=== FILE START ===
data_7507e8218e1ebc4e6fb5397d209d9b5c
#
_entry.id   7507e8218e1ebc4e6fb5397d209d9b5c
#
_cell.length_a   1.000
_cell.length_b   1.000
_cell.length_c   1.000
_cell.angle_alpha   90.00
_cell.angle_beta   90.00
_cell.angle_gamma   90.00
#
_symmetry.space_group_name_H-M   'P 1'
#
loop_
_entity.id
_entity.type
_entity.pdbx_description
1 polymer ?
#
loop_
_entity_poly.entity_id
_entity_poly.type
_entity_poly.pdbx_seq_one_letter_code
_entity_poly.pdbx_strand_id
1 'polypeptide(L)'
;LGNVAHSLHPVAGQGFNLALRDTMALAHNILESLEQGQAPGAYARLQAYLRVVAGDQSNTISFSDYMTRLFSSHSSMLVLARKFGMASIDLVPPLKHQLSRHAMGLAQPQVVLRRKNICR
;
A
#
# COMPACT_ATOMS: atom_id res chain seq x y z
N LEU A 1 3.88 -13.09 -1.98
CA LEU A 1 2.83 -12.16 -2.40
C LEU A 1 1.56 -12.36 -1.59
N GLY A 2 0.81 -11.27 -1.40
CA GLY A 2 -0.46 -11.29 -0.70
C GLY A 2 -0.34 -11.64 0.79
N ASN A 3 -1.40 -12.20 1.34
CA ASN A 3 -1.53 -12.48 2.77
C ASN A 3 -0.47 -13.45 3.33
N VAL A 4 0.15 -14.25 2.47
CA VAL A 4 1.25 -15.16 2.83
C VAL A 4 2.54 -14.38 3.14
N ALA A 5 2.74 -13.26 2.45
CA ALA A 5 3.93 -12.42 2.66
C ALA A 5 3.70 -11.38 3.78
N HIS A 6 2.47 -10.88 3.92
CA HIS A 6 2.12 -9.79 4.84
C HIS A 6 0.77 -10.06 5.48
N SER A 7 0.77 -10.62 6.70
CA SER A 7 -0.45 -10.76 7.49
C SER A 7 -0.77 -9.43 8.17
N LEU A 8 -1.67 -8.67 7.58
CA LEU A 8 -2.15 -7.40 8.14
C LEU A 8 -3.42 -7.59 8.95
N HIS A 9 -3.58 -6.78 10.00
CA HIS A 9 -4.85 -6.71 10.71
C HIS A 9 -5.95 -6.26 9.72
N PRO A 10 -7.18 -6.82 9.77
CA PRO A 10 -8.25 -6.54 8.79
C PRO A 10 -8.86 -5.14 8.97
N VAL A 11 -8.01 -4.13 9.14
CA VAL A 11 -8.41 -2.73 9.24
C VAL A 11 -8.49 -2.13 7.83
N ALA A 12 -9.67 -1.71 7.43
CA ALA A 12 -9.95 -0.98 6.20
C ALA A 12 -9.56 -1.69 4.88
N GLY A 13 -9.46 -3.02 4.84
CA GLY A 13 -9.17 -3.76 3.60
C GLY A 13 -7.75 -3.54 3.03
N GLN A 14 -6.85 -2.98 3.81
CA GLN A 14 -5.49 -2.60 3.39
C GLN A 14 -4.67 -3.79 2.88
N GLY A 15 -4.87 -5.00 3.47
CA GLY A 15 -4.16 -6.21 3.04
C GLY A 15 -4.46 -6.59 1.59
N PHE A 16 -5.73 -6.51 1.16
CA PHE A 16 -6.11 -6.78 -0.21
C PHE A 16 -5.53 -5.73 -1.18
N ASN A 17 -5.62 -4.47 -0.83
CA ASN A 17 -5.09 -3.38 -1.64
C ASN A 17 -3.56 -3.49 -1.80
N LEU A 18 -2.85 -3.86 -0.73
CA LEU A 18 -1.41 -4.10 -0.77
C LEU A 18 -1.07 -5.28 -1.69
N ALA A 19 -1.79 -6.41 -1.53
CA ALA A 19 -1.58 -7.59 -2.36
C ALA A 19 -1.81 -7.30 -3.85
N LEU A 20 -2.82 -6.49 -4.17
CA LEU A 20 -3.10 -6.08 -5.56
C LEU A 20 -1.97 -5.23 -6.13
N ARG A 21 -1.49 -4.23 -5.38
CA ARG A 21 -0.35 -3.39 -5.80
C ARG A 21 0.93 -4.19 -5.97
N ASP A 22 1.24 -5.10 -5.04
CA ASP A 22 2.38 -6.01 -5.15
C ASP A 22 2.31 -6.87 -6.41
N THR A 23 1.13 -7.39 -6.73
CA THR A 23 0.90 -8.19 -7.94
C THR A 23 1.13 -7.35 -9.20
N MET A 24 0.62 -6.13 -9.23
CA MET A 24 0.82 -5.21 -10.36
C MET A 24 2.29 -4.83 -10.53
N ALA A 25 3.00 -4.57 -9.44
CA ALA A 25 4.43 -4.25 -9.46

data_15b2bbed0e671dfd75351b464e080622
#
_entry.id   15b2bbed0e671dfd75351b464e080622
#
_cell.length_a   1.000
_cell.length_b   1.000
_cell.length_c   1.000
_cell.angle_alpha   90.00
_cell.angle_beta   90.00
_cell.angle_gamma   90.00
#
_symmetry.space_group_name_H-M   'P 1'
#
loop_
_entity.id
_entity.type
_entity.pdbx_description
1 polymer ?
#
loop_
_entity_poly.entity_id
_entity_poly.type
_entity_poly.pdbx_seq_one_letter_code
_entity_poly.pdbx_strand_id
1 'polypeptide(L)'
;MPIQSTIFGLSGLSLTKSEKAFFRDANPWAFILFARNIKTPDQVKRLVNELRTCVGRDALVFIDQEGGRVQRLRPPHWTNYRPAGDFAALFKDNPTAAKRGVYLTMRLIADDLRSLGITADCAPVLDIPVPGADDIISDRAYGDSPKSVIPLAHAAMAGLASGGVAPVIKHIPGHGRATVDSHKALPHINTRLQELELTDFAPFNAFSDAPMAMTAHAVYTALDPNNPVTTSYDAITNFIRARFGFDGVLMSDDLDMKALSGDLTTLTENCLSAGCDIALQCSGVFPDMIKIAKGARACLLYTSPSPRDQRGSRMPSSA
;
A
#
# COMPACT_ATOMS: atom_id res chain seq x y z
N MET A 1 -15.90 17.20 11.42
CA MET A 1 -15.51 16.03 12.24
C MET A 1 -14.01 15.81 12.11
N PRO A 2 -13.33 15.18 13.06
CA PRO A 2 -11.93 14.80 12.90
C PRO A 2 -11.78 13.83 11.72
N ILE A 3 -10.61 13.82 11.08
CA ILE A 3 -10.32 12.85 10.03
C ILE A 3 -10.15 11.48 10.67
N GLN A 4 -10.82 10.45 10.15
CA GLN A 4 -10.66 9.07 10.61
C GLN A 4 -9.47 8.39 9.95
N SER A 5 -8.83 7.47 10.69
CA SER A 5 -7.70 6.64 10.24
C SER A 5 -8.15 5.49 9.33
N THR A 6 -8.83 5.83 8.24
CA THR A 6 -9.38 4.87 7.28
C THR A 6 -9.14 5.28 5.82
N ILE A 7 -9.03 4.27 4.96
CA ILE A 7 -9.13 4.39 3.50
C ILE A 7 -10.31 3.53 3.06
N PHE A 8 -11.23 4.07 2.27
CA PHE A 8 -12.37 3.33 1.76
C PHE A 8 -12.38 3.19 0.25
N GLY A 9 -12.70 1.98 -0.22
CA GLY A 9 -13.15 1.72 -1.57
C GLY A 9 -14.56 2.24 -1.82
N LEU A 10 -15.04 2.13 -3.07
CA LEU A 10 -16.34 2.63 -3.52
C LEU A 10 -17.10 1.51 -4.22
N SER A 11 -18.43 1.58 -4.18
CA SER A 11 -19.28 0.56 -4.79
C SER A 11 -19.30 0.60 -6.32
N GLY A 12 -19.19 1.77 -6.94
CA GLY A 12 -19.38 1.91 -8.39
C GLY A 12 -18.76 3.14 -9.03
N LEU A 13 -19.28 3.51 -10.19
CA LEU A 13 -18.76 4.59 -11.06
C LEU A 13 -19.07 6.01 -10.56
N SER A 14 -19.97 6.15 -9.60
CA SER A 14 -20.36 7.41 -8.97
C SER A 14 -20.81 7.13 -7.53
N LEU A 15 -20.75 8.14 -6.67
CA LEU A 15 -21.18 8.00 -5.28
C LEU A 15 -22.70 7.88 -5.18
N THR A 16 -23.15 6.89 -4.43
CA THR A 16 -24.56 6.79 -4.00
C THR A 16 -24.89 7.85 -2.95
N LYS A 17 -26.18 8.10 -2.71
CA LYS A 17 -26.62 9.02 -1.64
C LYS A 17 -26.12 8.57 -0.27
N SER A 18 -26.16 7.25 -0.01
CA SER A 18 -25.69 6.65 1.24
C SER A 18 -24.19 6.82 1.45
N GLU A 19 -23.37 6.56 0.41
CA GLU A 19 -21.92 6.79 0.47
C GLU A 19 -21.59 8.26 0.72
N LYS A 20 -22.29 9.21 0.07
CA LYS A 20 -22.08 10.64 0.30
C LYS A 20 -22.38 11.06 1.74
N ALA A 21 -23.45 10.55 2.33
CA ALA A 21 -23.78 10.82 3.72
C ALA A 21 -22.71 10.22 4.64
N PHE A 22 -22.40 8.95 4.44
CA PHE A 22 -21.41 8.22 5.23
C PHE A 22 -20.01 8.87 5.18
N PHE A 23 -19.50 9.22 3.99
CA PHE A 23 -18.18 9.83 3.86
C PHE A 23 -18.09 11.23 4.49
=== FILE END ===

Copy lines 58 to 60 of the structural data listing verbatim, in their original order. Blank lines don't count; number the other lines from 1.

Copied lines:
N PRO A 10 -7.18 -6.82 9.77
CA PRO A 10 -8.25 -6.54 8.79
C PRO A 10 -8.86 -5.14 8.97